We arrived in Malaysia after almost a month in Myanmar. We travelled a lot around Myanmar, with a bad internet access, making more tourist things than usual and after three intense days interviewing startups, we landed in Kuala Lumpur. At the beginning, we wondered How Malaysia was going to be and so Malaysian startup ecosystem. All the recommendations we got from the country were about food and beaches (all were right) but now it was the time to discover the country.
In this short documentary, we counted on the experience of four experienced entrepreneurs in the country: Karl Loo, from ServisHero; Lee Ching-Wei, from iMoney; Andrew Wong, from MAD Incubator, and Ehon Chan, from MaGIC. We asked them not only about the startup ecosystem in Malaysia but also about their startups and incubation/acceleration programs. So in addition to the short documentary, we have dedicated specific videos about them. You can watch the videos along this post or on our YouTube channel.
Durianscape: the startup ecosystem in Malaysia
Although there is no unanimity among our interviewees in defining the startup ecosystem in Malaysia as mature or young, they agree on the fact that the number of startups has grown considerably.
Two factors are responsible for the acceleration of this market: the public sector initiatives and investment/technological IPOs occurred in recent years.
Before going into the detail of these factors, it is better to take a visual look at the current ecosystem in Malaysia, shared by MaGIC. Although it is not updated, only the 2015 version is available so far, it allows us to have an idea of the main players in this ecosystem:
Public Sector Support
Although MaGIC or the “Malaysian Global Innovative & Creativity centre” is the ultimate exponent of the public sector support to Malaysia’s startup ecosystem, since the early 2000s it is possible to find examples of government initiatives that supported the development of the technology industry.
In 2001 the Ministry of Finance created the MAVCAP (or Malaysia Venture Capital Management Berhad). This institution was born with not other goal that invest in the technological sector. Today’s largest Venture Capital firm in Malaysia has Gobi Partners, one of the top VCs firm in China, and 500 Durians, which is the Malaysian version of 500 Startups, among its partners.
It was in 2014 when MaGIC saw the light. In the words of the CEO of MaGIC:
“MaGIC’s initial focus on education, exposure and acceleration charted an agnostic platform and foundation for all parties to genuinely come together and create a critical mass much needed to take this ecosystem to the next level” Cheryl Yeoh, CEO MaGIC
One of the ideas behind MaGIC is to provide training and top class speakers to Malaysian entrepreneurs to import leadership mentality among the startup community of Malaysia. In fact, one of the things we have observed in other economies in the region is the search for local heroes who tell their story and inspire younger generations.
Together with all these educational resources, MaGIC also carries out several incubation and acceleration programs for startups and has even its own MAKER workshop in the building.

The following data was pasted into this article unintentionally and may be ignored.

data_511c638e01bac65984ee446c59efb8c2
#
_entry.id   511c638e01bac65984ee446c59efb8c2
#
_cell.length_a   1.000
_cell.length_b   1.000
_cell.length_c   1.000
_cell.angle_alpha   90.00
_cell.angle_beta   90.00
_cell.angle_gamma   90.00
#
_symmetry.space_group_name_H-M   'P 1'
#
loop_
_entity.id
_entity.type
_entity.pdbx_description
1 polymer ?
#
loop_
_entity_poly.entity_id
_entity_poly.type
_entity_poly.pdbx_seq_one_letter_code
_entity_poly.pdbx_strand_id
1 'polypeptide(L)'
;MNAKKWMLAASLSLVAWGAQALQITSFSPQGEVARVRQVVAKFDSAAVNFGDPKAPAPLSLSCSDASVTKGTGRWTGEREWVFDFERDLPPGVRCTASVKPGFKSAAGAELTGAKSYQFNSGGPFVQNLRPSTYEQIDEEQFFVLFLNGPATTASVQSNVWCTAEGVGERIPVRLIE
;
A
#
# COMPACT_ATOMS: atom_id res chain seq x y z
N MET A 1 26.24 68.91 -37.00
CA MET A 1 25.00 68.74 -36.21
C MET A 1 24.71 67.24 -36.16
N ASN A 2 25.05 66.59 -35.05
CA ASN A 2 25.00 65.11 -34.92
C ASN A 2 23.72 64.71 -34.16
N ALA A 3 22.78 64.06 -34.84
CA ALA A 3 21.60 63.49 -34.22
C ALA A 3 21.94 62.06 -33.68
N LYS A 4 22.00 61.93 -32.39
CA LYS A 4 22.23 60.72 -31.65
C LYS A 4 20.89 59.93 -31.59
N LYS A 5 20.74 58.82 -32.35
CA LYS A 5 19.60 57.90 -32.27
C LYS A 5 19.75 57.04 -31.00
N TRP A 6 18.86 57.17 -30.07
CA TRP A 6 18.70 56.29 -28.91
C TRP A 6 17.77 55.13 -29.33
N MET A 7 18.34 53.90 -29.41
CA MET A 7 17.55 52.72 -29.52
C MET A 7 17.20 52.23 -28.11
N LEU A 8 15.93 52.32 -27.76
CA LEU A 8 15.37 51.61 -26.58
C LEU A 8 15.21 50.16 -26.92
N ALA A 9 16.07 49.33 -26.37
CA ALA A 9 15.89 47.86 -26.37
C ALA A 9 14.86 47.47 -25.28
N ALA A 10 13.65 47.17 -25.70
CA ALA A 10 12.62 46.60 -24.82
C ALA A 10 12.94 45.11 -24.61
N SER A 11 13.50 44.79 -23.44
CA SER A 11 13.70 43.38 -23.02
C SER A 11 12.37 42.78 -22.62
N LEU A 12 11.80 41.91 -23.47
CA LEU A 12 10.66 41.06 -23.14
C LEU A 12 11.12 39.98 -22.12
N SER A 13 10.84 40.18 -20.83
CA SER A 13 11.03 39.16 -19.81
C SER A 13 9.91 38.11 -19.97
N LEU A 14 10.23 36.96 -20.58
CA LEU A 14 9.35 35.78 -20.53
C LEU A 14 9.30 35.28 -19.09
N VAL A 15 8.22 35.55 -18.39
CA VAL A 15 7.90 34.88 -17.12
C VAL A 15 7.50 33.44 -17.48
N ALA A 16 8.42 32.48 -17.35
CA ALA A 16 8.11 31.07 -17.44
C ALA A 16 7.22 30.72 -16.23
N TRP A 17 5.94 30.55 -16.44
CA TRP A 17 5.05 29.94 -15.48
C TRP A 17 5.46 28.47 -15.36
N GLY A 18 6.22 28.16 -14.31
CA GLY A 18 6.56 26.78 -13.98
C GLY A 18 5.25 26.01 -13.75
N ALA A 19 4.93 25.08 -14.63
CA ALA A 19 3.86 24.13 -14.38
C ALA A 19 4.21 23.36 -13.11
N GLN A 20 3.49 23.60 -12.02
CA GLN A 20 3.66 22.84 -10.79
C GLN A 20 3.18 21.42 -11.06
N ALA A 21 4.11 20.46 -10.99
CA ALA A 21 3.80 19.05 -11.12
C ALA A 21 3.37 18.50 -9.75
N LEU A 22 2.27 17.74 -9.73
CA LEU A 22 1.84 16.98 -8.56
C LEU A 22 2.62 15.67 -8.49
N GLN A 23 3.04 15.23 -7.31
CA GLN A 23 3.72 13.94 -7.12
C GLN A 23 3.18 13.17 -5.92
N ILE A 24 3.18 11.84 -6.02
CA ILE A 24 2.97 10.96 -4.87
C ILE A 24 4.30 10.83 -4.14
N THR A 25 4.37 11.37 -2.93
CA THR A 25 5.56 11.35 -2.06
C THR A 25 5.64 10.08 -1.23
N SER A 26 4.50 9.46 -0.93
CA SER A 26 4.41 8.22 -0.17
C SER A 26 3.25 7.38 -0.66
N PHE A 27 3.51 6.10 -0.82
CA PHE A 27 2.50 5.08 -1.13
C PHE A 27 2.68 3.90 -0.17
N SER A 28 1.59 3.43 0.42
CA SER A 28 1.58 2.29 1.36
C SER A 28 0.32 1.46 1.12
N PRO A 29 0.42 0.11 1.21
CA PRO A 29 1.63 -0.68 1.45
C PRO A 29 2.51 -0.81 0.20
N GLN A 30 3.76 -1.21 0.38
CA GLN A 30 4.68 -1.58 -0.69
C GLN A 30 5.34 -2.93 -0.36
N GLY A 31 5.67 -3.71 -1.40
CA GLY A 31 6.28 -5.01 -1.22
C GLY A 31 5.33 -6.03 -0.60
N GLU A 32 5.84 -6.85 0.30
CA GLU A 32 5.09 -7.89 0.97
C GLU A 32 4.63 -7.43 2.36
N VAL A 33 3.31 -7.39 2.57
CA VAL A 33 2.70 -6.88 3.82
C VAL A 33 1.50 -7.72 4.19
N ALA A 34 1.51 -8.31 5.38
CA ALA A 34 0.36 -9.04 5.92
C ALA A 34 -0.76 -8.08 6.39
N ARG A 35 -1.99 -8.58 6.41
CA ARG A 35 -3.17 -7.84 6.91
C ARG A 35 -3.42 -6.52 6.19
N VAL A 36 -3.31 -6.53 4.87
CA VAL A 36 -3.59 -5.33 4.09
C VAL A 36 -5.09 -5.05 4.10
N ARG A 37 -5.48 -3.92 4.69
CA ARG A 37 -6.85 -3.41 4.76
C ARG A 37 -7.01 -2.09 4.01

In addition to education programs and startups acceleration, another of the areas in which MaGIC is focused is in social entrepreneurship. We had the opportunity to interview Ehon Chan, Executive Director of this area.
Amongst the activities carried out within the area of social entrepreneurship there are publications such as Guide 101 for Social Enterprise, and workshops throughout Malaysia to raise awareness in this area. This is a relatively new concept in the field of social entrepreneurship in the Country (and I would say, in the region).
I highly recommend reading this publication by the CEO of MaGIC in which he tells the vision, roadmap and next steps of this initiative.
Investment and Global presence
Malaysia has some of the successful stories in the region. Malaysia is the country with more IPOs in the area and its startups have a clear vocation, at least, regional.
The private sector is another key factor behind the growth of this sector in Malaysia. Although in some cases, private and public sector reach agreements of collaboration. This is the case of 500 Startups with MaGIC with the Distro Dojo program to grow startups.
A downside is that while in early-stages, incubation and acceleration, investment and support are relatively accessible, the same facility is not found in more advanced stagestages. And although the gap between private support and public support is narrowing, public support is still greater.
On opposite, you can find the global perspective. Three of the four interviewees have offices in other countries around the area. Both ServisHero and MAD Incubator are already settled in countries like Thailand, Indonesia or the Philippines, while iMoney has already begun its expansion in the area
Other examples that are always mentioned are: iFlix (the Asian Netflix) or GRAB (formerly Grab Taxi and the first unicorn in the country). More than startups, we could say companies because they have proven their business model. Both startups have grown rapidly in the region, investing in local teams.
Takeaways of these 2 Geeks in Malaysia
Malaysia may not be as mature as the Chinese or Singaporean markets, but we have found a country that is investing in the technological growth of its business, with public, private and entrepreneurial support, most of them with international experience.
It is true that many of its success stories are based on exporting ideas that have worked in other countries, just adapting them to their characteristics (did not China do that?). But they are being agile in growth and expansion, which from my point of view, is giving them a competitive advantage over other less mature economies such as Thailand.